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Halliwell v. Halliwell 2017 ONCA 349

In this case, the Court of Appeal for Ontario is tasked with determining a spousal support obligation for a wealthy spouse. Ultimately, the judges conduct an individualized fact-specific analysis to reach their decision.


When Mr. and Mrs. Halliwell originally divorced in 2006, the trial judge ordered over $3 million in equalization to be paid to the wife. An additional $29,000 per month in spousal support and $1 million in retroactive spousal support were also ordered. The husband’s income was unknown, so the trial judge imputed his income to $1 million per year because that was the average of the two numbers presented by each party’s experts. All of these amounts were appealed by the husband.


Spousal support in Canada is calculated using the Spousal Support Advisory Guidelines. These formulas take into account a variety of factors, namely income. However, it only accounts for income amounts up to $350,000 per year. So, what happens when your income exceeds this?

The guidelines indicate that at the ceiling of $350,000, the formulas cannot be applied automatically anymore. Though this number does not actually limit the possibility of a larger spousal support payment, the courts are afforded more discretion to assign an amount that is fair in light of each case’s facts. For example, in this case the courts could apply the formula to a $1 million income or simply apply the amount as though the husband made $350,000.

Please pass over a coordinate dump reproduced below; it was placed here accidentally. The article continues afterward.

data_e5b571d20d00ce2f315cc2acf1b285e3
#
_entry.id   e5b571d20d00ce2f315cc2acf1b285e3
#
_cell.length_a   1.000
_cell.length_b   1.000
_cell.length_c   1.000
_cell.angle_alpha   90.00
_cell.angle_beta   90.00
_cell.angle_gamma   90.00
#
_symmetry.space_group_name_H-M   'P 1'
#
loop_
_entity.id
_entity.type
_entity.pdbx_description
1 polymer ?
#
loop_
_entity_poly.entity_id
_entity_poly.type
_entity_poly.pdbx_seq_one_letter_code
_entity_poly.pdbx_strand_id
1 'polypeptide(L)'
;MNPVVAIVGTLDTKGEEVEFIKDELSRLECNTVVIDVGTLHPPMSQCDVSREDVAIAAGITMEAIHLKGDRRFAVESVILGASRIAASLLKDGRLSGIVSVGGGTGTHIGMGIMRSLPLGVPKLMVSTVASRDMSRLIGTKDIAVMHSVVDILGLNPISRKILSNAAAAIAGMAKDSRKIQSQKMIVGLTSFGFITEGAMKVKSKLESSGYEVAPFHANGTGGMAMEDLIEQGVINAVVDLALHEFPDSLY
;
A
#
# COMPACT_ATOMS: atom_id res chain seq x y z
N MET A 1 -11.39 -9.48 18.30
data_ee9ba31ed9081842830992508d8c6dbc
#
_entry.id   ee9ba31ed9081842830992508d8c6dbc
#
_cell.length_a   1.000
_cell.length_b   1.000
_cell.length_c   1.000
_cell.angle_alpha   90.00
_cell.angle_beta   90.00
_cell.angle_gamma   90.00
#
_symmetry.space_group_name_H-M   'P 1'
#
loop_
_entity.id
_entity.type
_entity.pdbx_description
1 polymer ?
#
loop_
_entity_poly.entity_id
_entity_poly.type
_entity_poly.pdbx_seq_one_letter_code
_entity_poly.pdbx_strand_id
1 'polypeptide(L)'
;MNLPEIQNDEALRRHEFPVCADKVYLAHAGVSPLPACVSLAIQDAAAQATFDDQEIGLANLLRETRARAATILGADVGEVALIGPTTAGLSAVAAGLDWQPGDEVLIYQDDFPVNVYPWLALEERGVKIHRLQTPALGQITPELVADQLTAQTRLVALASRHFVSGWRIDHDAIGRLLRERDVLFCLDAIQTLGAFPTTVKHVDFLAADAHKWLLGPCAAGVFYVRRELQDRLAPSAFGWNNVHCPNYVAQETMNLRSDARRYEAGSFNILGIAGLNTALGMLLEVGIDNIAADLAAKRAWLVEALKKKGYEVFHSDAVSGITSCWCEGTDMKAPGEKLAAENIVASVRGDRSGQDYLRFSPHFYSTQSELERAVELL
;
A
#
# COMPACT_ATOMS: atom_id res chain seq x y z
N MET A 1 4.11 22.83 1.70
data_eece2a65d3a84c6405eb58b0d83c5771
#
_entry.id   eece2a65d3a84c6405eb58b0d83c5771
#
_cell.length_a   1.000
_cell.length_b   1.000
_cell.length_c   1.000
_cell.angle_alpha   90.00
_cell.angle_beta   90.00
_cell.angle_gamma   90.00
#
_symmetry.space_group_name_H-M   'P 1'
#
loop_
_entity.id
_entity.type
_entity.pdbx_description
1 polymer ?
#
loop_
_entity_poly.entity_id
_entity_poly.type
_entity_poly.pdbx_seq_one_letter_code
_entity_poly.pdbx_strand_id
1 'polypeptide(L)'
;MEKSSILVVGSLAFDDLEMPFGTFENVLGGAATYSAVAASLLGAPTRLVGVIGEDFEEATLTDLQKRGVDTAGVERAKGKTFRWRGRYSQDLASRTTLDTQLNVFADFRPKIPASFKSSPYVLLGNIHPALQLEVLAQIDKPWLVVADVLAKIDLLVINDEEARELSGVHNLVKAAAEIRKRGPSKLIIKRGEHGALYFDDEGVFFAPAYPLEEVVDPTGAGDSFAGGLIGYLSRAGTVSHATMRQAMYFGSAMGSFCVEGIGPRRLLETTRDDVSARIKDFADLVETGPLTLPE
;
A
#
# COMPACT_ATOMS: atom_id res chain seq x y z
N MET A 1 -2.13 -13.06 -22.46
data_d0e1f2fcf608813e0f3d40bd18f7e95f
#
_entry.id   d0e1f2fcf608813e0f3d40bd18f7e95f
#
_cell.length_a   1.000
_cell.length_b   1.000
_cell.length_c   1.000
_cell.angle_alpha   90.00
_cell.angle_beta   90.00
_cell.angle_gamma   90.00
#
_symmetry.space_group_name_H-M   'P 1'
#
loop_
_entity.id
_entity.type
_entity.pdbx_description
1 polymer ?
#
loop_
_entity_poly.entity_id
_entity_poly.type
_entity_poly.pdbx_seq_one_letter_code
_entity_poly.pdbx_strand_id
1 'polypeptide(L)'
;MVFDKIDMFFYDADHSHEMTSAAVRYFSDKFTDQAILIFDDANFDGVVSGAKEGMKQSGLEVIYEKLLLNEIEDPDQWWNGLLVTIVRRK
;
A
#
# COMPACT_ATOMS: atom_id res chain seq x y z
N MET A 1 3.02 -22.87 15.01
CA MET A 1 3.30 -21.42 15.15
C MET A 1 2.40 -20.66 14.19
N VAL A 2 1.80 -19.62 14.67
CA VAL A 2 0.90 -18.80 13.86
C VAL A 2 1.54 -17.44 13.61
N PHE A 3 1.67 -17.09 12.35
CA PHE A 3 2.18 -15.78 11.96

What is important to note is that the trial judge in this case made an error in awarding this much spousal support because he failed to take into account the sizeable equalization payment that the wife received and the continued benefit she would receive from its interest – $3 million should go a long way to compensate her.

The Court of Appeal, in overturning the trial judge’s finding, imputed an income of $675,000 instead of $1 million. This amount is half-way between the ceiling amount and the imputed income of $1,000,000. This approach is suggested as a reasonable mid-point by the SSAGs in addressing incomes over the ceiling. The Court also reduced the wife’s monthly spousal support to $21,000 per month.